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Re: Mathematica Notebook Organiztion

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  • Subject: [mg56859] Re: Mathematica Notebook Organiztion
  • From: AES <siegman at>
  • Date: Sat, 7 May 2005 15:35:22 -0400 (EDT)
  • Organization: Stanford University
  • References: <> <d5htns$jsg$>
  • Sender: owner-wri-mathgroup at

In article <d5htns$jsg$1 at>,
 Chris Chiasson <chris.chiasson at> wrote:

> In addition, I hope that one day the internet will run on an
> _executable_ markup language. XHTML and CSS are great for specifying
> static documents, but they lack the power of executing code on the end
> user's machine. That is why, for instance, GMail is written (in part)
> in Java script.
> Mathematica is most of the way there, because the same markup language
> that describes text layout and formatting is the language used to
> execute (inter)active content.

and in article <d5htv0$jt3$1 at>, DrBob <drbob at> 

> WRI, please take notice. David is truly a guru on visual presentation and 
> organization of information.
> Bobby

I don't claim to be a "guru" on any of this, but I do claim to have a 
very large amount of ordinary user experience (multiple decades of 
experience) with (a) markup systems for presentation of technical 
material (books, reports, class notes, seminar slides), and (b) software 
for extensive numerical and symbolic computation and preparation of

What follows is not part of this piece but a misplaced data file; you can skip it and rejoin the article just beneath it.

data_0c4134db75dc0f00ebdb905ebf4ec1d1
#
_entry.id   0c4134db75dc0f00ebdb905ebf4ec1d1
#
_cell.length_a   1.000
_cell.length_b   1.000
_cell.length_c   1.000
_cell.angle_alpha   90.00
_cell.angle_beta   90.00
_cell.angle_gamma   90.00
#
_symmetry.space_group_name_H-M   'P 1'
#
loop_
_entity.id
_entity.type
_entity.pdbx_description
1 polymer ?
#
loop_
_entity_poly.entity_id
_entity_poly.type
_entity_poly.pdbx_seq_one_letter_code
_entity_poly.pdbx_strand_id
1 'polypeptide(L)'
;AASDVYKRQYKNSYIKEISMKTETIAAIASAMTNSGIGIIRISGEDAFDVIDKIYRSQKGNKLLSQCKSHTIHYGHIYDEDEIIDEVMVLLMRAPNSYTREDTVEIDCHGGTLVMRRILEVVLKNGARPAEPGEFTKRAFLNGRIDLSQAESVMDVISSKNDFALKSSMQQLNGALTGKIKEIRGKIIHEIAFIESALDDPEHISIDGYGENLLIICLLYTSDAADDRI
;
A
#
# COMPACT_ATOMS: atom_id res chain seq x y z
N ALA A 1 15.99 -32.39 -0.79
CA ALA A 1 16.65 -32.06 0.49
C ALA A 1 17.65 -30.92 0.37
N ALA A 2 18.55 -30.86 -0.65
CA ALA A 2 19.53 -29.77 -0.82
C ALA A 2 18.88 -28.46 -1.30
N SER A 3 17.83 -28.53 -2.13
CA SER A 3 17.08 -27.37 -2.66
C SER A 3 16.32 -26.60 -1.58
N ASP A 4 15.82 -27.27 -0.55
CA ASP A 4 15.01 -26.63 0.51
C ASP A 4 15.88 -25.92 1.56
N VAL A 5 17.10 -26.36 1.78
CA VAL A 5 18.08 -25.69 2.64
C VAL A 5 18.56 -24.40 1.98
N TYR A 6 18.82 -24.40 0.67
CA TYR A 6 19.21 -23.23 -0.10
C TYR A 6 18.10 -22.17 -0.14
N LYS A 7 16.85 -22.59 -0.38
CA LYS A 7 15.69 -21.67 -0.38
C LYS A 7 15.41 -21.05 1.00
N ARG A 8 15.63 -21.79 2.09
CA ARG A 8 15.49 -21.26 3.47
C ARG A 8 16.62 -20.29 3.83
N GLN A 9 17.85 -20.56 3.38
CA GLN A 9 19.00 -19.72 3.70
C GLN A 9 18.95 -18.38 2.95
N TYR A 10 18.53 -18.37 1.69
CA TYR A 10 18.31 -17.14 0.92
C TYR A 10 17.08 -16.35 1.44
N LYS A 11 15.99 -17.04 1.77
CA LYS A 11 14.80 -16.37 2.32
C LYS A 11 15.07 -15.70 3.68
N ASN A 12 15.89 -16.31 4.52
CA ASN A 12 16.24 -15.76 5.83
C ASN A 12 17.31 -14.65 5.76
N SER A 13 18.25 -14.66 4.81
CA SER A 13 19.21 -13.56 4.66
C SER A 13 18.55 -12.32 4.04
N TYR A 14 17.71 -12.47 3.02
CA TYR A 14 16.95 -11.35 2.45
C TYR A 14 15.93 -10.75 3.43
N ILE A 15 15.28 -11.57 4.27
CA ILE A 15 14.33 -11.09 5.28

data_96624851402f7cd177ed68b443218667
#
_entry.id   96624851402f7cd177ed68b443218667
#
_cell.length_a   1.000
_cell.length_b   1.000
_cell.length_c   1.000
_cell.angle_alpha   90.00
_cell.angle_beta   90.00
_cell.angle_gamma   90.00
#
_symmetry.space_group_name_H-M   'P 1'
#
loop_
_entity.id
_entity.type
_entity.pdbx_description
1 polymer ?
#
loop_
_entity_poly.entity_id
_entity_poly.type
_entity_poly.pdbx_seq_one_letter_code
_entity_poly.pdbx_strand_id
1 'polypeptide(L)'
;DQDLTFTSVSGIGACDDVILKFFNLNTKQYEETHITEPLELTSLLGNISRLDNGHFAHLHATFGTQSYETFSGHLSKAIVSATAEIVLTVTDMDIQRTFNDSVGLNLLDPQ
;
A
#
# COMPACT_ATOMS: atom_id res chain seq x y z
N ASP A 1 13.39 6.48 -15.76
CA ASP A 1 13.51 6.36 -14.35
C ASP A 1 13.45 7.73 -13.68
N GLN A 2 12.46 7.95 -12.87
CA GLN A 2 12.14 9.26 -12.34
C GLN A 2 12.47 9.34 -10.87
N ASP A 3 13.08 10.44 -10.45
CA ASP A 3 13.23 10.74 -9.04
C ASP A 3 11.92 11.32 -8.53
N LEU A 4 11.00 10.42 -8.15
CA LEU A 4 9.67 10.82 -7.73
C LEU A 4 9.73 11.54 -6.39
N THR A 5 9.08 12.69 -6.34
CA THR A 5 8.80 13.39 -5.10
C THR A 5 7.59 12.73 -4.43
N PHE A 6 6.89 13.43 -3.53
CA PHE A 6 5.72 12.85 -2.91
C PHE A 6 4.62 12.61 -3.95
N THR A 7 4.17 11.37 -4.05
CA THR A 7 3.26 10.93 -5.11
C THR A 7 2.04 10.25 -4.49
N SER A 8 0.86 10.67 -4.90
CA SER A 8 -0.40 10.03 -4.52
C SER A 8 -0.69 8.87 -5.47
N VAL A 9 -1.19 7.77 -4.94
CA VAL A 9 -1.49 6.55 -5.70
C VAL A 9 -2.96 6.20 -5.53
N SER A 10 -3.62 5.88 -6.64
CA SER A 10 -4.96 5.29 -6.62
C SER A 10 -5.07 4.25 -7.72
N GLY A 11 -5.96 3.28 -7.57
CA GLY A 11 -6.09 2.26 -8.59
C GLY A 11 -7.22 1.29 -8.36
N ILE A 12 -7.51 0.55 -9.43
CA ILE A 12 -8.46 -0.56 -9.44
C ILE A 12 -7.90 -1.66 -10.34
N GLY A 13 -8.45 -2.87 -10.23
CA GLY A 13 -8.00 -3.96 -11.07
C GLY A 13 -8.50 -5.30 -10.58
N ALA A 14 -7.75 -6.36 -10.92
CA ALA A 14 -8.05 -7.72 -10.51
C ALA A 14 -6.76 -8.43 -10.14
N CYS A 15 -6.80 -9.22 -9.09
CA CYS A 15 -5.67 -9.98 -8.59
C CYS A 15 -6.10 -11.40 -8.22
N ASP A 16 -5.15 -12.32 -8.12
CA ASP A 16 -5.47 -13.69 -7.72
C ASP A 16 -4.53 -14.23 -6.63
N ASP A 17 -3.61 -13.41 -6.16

Based on this long experience, when I read about

   ". . .the same markup language that describes text layout and
    formatting [being] the language [that is ] used to [do calculations,
    create graphics, and] execute (inter)active content . . "

count me as skeptical -- VERY skeptical.  This is a very BAD idea, that 
will inevitably cause much more damage than the dubious and limited 
benefits it may produce.

Basically, I'd argue that attempting to combine both of these quite 
different functions into a single language or package and a single user 
interface is an absolute guarantee that the language and the system and 
the interface will all become so complex, so convoluted, so hard to 
learn and use and remember between uses, that ordinary users (meaning, 
e.g., ordinary working engineering and science professionals) will 
abandon such a system for simpler individual tools with easily 
interchangable file formats which will enable them perform these two 
separate functions separately, much more easily, with much less of a 
learning curve, and with enormously less aggravation.

I think this concept of having such a single, universal language keeps 
emerging (mostly among "computer types"?) because it poses real and 
difficult and very interesting intellectual challenges to computer types 
just to accomplish this -- and that's fine; intellectual challenges are 
what creative people live for, and no one can blame or criticize 
computer types for being challenged by these goals.

The problem is, the *only* advantage of such a unified tool *for the 
user*, so far as I can see, is that you only have to double-click on one 
icon to start if up; and the difficulties it then produces for ordinary 
users are immense and unending.  I won't attempt to list at this point 
all the different ways these difficulties arise (inherently, and 
unavoidably) in such a system; but if this debate continues I may get 
motivated to respond with such a list.  

I love Mathematica, I love TeX, I'm very fond of Acrobat and Illustrator 
and BBEdit and . . . but the more people try to stuff the capabilities 
of all of these into Mathematica, the surer I am that this is a terrible 

   --Tony Siegman, Stanford University

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